“Then why do you drive that old truck?”
“I don’t know, I just like old trucks. You do need to take your insulin and this is going to be lifelong. People are always either afraid or mad at the things they don’t understand and that’s just human nature. Checking your blood sugars isn’t that hard and the needles for the insulin are small. Once people get used to it, it isn’t a big deal at all, it’s just something you need to do. Do you have any questions?”
“They said I could get kidney problems if my sugars are high.”
“That’s right. You can also get eye problems and heart disease and be at risk for amputations if your sugars are too high.”
“I didn’t want this.”
“Nobody does, but you need to keep it under control to avoid complications.”
They had lots of questions after that and we leaned against my truck and I answered question after question.
I stopped in briefly every few months and for the most part, Donnie was trying hard and he was mostly good about taking his insulin.
I saw his obituary in a Sunday paper that was almost a year-old. I had it wrapped around an old carburetor and his name caught my eye and I felt terrible for finding out so late. I drove out to the old motorhome on the edge of the swamp and Brian came out when he heard my truck.
“Donnie drove way out in the woods to cut some firewood and he didn’t tell me where he was going. He didn’t take his insulin with him and his truck slid off the road and he was stuck there. He must have been confused, because he left his phone in the truck and he was walking in the wrong direction. They found him a couple miles from his truck and they figure he died the day before. God, I hope he didn’t suffer. He was a good kid, wasn’t he Dr. Vainio?”
“He was, Brian. I’m going to miss him and I’m really sorry I found out so late. What are you going to do?”
“I’ll just stay here. I can still cut wood and I’ll be alright.” I could see the hurt in his eyes and I could hear the empty space in his voice. I took out my pocket tool and I held it out to him and said, “I’ve given away over two hundred of these things, Brian. They’re good tools and I use them all the time and I always give the one I’m carrying. They might have nicks and scratches and they might have been sharpened, but I want this tool that was in my hands to be in yours and I want you to use it and I want you to think of respect when you do. I’m always grateful for the goodness of the people surrounding me and I want us all to be connected. I want you to know you’re respected and I want you to know you did the best you could.”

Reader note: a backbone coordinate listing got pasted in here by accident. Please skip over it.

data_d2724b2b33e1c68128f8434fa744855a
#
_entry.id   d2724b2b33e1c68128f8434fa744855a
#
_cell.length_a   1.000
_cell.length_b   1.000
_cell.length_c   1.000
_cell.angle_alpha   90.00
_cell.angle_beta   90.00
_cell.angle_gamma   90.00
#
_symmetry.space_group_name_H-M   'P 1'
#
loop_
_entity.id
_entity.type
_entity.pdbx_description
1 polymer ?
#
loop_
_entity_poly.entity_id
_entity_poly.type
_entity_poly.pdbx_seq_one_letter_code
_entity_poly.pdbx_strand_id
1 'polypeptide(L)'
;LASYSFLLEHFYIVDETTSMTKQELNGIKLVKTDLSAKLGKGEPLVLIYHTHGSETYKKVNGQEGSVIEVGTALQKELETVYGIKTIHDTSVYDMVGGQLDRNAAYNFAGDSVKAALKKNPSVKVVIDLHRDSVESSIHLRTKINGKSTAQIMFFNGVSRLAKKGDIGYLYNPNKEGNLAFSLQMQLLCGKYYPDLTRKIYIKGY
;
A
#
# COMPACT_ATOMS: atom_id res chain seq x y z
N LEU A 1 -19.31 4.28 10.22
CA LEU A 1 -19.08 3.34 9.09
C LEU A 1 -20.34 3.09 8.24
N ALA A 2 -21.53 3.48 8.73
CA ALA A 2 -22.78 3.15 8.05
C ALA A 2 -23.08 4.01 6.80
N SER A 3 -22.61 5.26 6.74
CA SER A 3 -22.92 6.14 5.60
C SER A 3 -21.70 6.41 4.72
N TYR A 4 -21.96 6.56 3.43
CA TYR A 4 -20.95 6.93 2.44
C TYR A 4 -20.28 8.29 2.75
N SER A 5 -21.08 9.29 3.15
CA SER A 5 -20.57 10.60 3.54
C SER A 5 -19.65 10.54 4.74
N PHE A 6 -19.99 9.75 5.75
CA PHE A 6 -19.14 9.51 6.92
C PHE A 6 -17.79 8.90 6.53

“I remember the day we found out you were a doctor. We were both real happy you ever wanted to come and see us and Donnie really liked that you drive that old truck when you could have a brand new one. Most don’t give us a second look and they want to be done talking to us as soon as they start. They don’t think we have feelings just like everybody else, but we do. When his mother died, we didn’t have anybody else and I didn’t want someone to come and take him away. He went to school every single day and he was respectful to his teachers. I should have told him I loved him, but those words don’t come easy to an old man with a hard life. I thought I had more time. Ain’t nobody supposed to bury their own kid, Dr. Vainio.”
He put the pocket tool into his pocket and went into the motorhome and came back out with two cups of strong black coffee.
We leaned against the truck and watched the sunset in silence.
Arne Vainio, M.D. is an enrolled member of the Mille Lacs Band of Ojibwe and is a family practice physician on the Fond du Lac reservation in Cloquet, Minnesota. He can be contacted at email@example.com.